6 Questions for Monsanto

EcoWatch
June 4th, 2016
By: Katherine Paul

Monsanto may not be the largest company in the world. Or the worst. But the St. Louis, Missouri, biotech giant has become the poster child for all that’s wrong with our industrial food and farming system.

With 21,000 employees in 66 countries and $15 billion in revenue, Monsanto is a biotech industry heavyweight. The monopolizer of seeds is the poster child for an industry that is the source of at least one-third of global anthropogenic greenhouse gas emissions, and is largely responsible for the depletion of soil, water and biodiversity. Not to mention the company’s marginalization—and sometimes terrorization—of millions of small farmers.

Since the early 20th century, Monsanto has marketed highly toxic products that have contaminated the environment and permanently sickened or killed thousands of people around the world.

The most toxic of its products include:

• PCBs: one of the 12 persistent organic pollutants (POPs), which affect human and animal fertility

• 2,4,5 T (2,4-D): a component of Agent Orange containing dioxin which was used by the US military during the Vietnam war and continues to be a major cause of birth defects and cancers

• Lasso: an herbicide now banned in Europe

• Roundup: the most widely used herbicide in the world, and cause of one of the biggest health and environmental tragedies in modern history. This highly toxic weed killer, sprayed on genetically modified or GMO crops including soybeans, corn and rapeseed for animal feed or for the production of biofuels, was recently classified as a probable human carcinogen by the World Health Organization.

In a rare exception, Monsanto was recently ordered to pay $46.5 million to compensate victims of its PCB poisoning. Sometimes the company settles out of court, to avoid having to admit to any “wrongdoing.”

But for the most part, thanks to the multinational’s powerful influence over U.S. politicians, Monsanto has been able to poison with impunity.

It’s time for the citizens of the world to fight back. On Oct. 15-16, in The Hague, Netherlands—the International City of Peace and Justice—a panel of distinguished international judges will hear testimony from witnesses, represented by legitimate lawyers, who have been harmed by Monsanto.

In their preparation for the citizens’ tribunal, and during witness testimony, the judges will consider six questions that are relevant not just in relation to Monsanto, but to all companies involved in shaping the future of agriculture.

The six questions are:

1. Right to a healthy environment: Did the firm Monsanto violate, by its activities, the right to a safe, clean, healthy and sustainable environment, as recognized in international human rights law (Res. 25/21 of the Human Rights Council, of 15 April 2014), taking into account the responsibilities imposed on corporations by the Guiding Principles on Business and Human Rights, as endorsed by the Human Rights Council in Resolution 17/4 of 16 June 2011?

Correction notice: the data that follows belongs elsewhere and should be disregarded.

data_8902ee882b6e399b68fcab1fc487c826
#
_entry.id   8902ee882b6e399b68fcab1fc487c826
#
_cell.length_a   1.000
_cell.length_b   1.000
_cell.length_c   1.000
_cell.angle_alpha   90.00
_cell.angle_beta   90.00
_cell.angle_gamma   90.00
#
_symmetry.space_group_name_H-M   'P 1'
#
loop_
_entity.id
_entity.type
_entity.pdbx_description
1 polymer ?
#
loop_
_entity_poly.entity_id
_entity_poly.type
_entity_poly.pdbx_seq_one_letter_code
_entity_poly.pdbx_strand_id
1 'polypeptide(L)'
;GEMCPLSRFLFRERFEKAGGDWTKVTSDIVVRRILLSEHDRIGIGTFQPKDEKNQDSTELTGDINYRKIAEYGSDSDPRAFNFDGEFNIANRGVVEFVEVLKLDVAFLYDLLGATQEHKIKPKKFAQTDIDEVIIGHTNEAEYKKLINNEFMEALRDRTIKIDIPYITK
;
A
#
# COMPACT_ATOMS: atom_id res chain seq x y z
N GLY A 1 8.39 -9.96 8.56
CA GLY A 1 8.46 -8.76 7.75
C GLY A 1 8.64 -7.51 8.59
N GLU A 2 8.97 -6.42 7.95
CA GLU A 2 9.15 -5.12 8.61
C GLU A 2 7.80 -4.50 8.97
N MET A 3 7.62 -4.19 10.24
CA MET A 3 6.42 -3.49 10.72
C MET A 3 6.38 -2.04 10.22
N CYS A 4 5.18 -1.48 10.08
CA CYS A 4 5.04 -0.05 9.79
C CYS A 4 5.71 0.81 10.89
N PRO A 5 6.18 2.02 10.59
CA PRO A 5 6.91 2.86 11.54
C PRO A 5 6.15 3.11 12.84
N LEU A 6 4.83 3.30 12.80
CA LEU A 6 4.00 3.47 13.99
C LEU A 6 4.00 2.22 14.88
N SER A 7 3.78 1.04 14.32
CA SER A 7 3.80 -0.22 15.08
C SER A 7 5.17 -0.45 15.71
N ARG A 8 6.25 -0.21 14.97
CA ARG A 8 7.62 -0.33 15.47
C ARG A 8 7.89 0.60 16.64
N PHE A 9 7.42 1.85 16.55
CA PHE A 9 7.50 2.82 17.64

2. Right to food: Did the firm Monsanto violate, by its activities, the right to food, as recognized in Article 11 of the International Covenant on Economic, Social and Cultural Rights, in Articles 24.2(c) and (e) and 27.3 of the Convention on the Rights of the Child, and in Articles 25(f) and 28.1 of the Convention on the Elimination of All Forms of Discrimination against Women, taking into account the responsibilities imposed on corporations by the Guiding Principles on Business and Human Rights, as endorsed by the Human Rights Council in Resolution 17/4 of 16 June 2011?

3. Right to health: Did the firm Monsanto violate, by its activities, the right to the highest attainable standard of health, as recognized in Article 12 of the International Covenant on Economic, Social and Cultural Rights, or the right of child to the enjoyment of the highest attainable standard of health, as recognized by Article 24 of the Convention on the Rights of the Child, taking into account the responsibilities imposed on corporations by the Guiding Principles on Business and Human Rights, as endorsed by the Human Rights Council in Resolution 17/4 of 16 June 2011?

4. Freedom of expression and academic research: Did the firm Monsanto violate the freedom indispensable for scientific research, as guaranteed by Article 15(3) of the International Covenant on Economic, Social and Cultural Rights, as well as the freedoms of thought and expression guaranteed in Article 19 of the International Covenant on Civil and Political Rights, taking into account the responsibilities imposed on corporations by the Guiding Principles on Business and Human Rights, as endorsed by the Human Rights Council in Resolution 17/4 of 16 June 2011?

Read more here.